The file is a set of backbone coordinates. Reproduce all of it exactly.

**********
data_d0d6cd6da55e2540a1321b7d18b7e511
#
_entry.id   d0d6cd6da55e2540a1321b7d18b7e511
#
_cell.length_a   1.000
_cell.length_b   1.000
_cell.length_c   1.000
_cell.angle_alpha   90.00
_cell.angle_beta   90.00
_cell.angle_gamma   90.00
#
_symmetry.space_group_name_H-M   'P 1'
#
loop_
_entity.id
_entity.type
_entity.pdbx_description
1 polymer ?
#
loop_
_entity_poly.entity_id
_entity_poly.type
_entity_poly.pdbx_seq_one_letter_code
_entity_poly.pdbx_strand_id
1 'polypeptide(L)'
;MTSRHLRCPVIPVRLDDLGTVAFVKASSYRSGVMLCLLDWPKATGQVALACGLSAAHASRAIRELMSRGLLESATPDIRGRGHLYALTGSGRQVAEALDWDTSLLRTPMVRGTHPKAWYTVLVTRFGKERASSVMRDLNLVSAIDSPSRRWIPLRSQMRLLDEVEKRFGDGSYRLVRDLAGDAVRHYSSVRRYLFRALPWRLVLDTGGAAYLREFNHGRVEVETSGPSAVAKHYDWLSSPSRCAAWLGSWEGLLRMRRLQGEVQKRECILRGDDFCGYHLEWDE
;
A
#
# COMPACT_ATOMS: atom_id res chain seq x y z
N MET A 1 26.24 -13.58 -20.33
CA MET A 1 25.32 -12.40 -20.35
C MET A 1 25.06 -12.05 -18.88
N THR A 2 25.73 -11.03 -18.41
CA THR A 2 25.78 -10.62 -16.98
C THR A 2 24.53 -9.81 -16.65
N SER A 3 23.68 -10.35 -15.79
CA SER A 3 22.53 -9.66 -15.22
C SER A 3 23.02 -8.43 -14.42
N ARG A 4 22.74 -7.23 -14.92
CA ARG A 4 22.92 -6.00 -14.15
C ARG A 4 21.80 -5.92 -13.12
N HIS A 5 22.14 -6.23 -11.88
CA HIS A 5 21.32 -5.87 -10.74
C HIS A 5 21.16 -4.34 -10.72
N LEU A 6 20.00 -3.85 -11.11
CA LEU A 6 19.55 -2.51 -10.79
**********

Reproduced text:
data_d0d6cd6da55e2540a1321b7d18b7e511
#
_entry.id   d0d6cd6da55e2540a1321b7d18b7e511
#
_cell.length_a   1.000
_cell.length_b   1.000
_cell.length_c   1.000
_cell.angle_alpha   90.00
_cell.angle_beta   90.00
_cell.angle_gamma   90.00
#
_symmetry.space_group_name_H-M   'P 1'
#
loop_
_entity.id
_entity.type
_entity.pdbx_description
1 polymer ?
#
loop_
_entity_poly.entity_id
_entity_poly.type
_entity_poly.pdbx_seq_one_letter_code
_entity_poly.pdbx_strand_id
1 'polypeptide(L)'
;MTSRHLRCPVIPVRLDDLGTVAFVKASSYRSGVMLCLLDWPKATGQVALACGLSAAHASRAIRELMSRGLLESATPDIRGRGHLYALTGSGRQVAEALDWDTSLLRTPMVRGTHPKAWYTVLVTRFGKERASSVMRDLNLVSAIDSPSRRWIPLRSQMRLLDEVEKRFGDGSYRLVRDLAGDAVRHYSSVRRYLFRALPWRLVLDTGGAAYLREFNHGRVEVETSGPSAVAKHYDWLSSPSRCAAWLGSWEGLLRMRRLQGEVQKRECILRGDDFCGYHLEWDE
;
A
#
# COMPACT_ATOMS: atom_id res chain seq x y z
N MET A 1 26.24 -13.58 -20.33
CA MET A 1 25.32 -12.40 -20.35
C MET A 1 25.06 -12.05 -18.88
N THR A 2 25.73 -11.03 -18.41
CA THR A 2 25.78 -10.62 -16.98
C THR A 2 24.53 -9.81 -16.65
N SER A 3 23.68 -10.35 -15.79
CA SER A 3 22.53 -9.66 -15.22
C SER A 3 23.02 -8.43 -14.42
N ARG A 4 22.74 -7.23 -14.92
CA ARG A 4 22.92 -6.00 -14.15
C ARG A 4 21.80 -5.92 -13.12
N HIS A 5 22.14 -6.23 -11.88
CA HIS A 5 21.32 -5.87 -10.74
C HIS A 5 21.16 -4.34 -10.72
N LEU A 6 20.00 -3.85 -11.11
CA LEU A 6 19.55 -2.51 -10.79